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Russell v. Camden County Correctional Facility

United States District Court, D. New Jersey

May 5, 2017

GLADWIN RUSSELL, Plaintiff,
v.
CAMDEN COUNTY CORRECTIONAL FACILITY, Defendant.

          Gladwin Russell, Plaintiff Pro Se

          OPINION

          JEROME B. SIMANDLE Chief U.S. District Judge.

          I. INTRODUCTION

         Gladwin Russell seeks to bring a civil rights complaint pursuant to 42 U.S.C. § 1983 against the Camden County Correctional Facility (“CCCF”). Complaint, Docket Entry 1.

         At this time, the Court must review the complaint, pursuant to 28 U.S.C. § 1915(e)(2) to determine whether it should be dismissed as frivolous or malicious, for failure to state a claim upon which relief may be granted, or because it seeks monetary relief from a defendant who is immune from such relief. For the reasons set forth below it is clear from the complaint that the claim arose more than two years before the complaint was filed. It is therefore barred by the two-year statute of limitations that governs claims of unconstitutional conduct under 42 U.S.C. § 1983. The Court will therefore dismiss the complaint with prejudice for failure to state a claim. 28 U.S.C. § 1915(e)(2)(b)(ii).

         II. BACKGROUND

         Plaintiff alleges that in 2006, 2013 and 2014, she was detained in the CCCF and subjected to an unreasonable strip search during each detention. Complaint § III. She further alleges that she was detained in the CCCF from 2006 to 2010 and had to sleep on the floor. Id. She further alleges that due to these conditions, she sustained boils on her back and legs and continues to suffer from back pain. Id.

         III. STANDARD OF REVIEW

         Section 1915(e)(2) requires a court to review complaints prior to service of the summons and complaint in cases in which a plaintiff is proceeding in forma pauperis. The Court must sua sponte dismiss any claim that is frivolous, is malicious, fails to state a claim upon which relief may be granted, or seeks monetary relief from a defendant who is immune from such relief. This action is subject to sua sponte screening for dismissal under 28 U.S.C. § 1915(e)(2)(B) because Plaintiff is proceeding in forma pauperis.

         To survive sua sponte screening for failure to state a claim, the complaint must allege “sufficient factual matter” to show that the claim is facially plausible. Fowler v. UPMS Shadyside, 578 F.3d 203, 210 (3d Cir. 2009) (citation omitted). “A claim has facial plausibility when the plaintiff pleads factual content that allows the court to draw the reasonable inference that the defendant is liable for the misconduct alleged.” Fair Wind Sailing, Inc. v. Dempster, 764 F.3d 303, 308 n.3 (3d Cir. 2014) (quoting Iqbal, 556 U.S. at 678). “[A] pleading that offers ‘labels or conclusions' or ‘a formulaic recitation of the elements of a cause of action will not do.'” Ashcroft v. Iqbal, 556 U.S. 662, 678 (2009) (quoting Bell Atlantic Corp. v. Twombly, 550 U.S. 544, 555 (2007)).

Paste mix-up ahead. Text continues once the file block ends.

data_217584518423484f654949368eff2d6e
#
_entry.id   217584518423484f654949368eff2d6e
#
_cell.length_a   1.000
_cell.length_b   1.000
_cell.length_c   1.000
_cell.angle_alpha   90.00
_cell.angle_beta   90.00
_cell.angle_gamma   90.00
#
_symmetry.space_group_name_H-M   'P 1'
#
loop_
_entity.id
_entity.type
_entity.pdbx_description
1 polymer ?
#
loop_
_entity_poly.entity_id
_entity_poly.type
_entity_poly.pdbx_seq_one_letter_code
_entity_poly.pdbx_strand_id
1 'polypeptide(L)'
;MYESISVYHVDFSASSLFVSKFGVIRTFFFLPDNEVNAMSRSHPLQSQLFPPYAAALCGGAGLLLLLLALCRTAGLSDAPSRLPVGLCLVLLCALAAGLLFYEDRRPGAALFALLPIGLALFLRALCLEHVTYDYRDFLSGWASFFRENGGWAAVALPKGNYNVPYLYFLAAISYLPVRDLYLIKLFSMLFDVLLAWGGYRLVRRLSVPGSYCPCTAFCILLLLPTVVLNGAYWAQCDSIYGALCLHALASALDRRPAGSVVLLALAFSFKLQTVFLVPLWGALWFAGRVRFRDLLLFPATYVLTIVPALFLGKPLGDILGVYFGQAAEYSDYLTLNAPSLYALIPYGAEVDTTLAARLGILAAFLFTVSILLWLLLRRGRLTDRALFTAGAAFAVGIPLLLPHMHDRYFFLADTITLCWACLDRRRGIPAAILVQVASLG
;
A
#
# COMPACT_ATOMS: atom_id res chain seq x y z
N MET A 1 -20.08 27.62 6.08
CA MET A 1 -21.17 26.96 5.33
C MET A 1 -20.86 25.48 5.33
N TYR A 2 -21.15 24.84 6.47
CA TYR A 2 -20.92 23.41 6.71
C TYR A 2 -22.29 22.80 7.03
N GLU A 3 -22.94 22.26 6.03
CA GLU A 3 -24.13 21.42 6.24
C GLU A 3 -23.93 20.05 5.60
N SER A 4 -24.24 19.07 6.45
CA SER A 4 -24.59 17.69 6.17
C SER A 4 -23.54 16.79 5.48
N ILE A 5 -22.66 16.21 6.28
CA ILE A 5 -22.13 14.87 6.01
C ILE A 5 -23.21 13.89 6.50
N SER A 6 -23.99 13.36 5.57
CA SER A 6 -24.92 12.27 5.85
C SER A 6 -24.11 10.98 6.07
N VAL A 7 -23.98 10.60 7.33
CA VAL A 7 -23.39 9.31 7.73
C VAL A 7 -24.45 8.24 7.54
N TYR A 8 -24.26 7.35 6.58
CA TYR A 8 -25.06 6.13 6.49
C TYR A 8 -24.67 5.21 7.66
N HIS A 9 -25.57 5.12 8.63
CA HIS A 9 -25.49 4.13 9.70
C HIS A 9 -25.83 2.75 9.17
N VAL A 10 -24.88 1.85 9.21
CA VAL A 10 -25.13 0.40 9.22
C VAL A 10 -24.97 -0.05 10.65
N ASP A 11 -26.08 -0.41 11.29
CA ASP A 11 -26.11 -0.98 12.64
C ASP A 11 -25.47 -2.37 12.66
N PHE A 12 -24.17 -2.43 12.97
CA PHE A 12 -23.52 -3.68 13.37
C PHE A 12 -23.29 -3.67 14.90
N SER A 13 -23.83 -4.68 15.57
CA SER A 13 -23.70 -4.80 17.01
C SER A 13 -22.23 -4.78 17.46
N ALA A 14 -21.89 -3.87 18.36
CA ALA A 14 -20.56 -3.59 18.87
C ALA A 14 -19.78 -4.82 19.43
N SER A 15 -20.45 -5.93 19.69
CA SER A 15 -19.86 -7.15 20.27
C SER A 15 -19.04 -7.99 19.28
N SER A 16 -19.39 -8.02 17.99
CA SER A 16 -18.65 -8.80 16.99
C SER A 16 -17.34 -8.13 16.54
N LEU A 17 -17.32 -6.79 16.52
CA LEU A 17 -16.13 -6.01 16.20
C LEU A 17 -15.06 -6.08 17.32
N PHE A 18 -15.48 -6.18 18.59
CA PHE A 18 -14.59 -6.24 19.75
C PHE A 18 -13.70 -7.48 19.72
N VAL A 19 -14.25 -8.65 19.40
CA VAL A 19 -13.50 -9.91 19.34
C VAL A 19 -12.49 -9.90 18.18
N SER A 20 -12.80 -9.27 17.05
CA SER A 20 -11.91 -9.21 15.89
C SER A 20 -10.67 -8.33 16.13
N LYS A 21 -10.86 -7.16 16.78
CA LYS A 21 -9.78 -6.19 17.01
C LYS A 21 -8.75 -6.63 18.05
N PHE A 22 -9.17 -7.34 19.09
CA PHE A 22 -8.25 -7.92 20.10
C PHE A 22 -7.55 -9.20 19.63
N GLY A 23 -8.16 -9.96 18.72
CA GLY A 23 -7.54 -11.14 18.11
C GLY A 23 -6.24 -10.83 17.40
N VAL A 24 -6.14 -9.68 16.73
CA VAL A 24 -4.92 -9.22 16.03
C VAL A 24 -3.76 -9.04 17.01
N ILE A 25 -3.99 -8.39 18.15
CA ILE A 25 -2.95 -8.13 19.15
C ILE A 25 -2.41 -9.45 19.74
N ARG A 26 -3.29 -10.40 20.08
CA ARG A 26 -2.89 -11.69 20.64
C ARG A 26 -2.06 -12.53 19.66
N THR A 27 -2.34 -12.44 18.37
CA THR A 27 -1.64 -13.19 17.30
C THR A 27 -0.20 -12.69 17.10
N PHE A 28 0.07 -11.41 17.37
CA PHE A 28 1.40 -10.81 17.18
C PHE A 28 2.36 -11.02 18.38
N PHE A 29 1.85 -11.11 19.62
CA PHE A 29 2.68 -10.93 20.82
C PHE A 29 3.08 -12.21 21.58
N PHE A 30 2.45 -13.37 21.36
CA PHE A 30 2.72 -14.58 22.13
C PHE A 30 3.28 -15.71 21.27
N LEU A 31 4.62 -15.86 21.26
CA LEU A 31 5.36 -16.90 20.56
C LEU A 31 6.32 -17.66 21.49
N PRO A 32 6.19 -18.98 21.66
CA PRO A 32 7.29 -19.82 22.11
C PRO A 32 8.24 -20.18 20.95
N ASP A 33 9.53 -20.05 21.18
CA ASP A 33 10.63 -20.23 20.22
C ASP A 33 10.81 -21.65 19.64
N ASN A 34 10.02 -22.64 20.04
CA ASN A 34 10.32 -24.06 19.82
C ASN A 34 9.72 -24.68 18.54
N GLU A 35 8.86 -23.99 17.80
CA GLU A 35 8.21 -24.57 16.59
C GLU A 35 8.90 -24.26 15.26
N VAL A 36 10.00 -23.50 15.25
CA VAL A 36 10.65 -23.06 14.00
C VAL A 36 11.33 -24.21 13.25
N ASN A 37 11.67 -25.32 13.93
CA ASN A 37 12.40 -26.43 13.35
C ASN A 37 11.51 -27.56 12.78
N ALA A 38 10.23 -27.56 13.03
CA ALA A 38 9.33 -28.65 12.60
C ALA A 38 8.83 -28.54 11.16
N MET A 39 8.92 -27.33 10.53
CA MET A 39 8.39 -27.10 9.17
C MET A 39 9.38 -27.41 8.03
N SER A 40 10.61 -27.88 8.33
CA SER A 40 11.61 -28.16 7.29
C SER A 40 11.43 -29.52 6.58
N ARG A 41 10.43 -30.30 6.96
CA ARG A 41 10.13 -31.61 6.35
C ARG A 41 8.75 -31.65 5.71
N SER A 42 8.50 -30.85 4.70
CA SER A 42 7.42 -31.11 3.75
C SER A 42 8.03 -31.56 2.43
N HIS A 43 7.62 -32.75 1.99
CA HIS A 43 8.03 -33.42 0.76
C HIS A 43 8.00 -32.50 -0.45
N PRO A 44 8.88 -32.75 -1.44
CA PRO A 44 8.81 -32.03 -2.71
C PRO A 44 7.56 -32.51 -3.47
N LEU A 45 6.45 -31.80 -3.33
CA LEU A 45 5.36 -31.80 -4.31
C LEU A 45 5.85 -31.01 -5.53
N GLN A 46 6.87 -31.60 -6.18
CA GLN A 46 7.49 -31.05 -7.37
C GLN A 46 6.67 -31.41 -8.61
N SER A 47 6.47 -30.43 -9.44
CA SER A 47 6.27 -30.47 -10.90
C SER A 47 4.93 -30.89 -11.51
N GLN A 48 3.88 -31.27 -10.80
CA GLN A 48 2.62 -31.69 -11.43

IV. DISCUSSION

         Plaintiff's complaint alleges that she experienced unconstitutional conditions of confinement while she was detained in the CCCF during various detentions between 2006 to 2014. Civil rights claims under § 1983 are governed by New Jersey's limitations period for personal injury and must be brought within two years of the claim's accrual. See Wilson v. Garcia, 471 U.S. 261, 276 (1985); Dique v. New Jersey State Police, 603 F.3d 181, 185 (3d Cir. 2010). “Under federal law, a cause of action accrues ‘when the plaintiff knew or should have known of the injury upon which the action is based.'” Montanez v. Sec'y Pa. Dep't of Corr., 773 F.3d 472, 480 (3d Cir. 2014) (quoting Kach v. Hose, 589 F.3d 626, 634 (3d Cir. 2009)).

         The allegedly unconstitutional conditions of confinement at CCCF would have been immediately apparent to Plaintiff at the time of her detention; therefore, the statute of limitations for Plaintiff's claims expired in 2016 at the latest, before this complaint was filed on January 30, 2017. Plaintiff has filed her lawsuit too late. Although the Court may toll, or extend, the statute of limitations in the interests of justice, certain circumstances must be present before it can do so. Tolling is not warranted in this case because the state has not “actively misled” Plaintiff as to the existence of her cause of action, there are no extraordinary circumstances that prevented Plaintiff from filing her claim, and there is nothing to indicate Plaintiff filed her claim on time but in the wrong forum. See Omar v. Blackman, 590 F. App'x 162, 166 (3d Cir. 2014).

         As it is clear from the face of the complaint that more than two years have passed since Plaintiff's claims accrued, the complaint is dismissed with prejudice, meaning she may not file an amended complaint concerning the events of her detentions at the CCCF between 2006 and 2014. Ostuni v. Wa Wa's Mart, 532 F. App'x 110, 112 (3d Cir. ...


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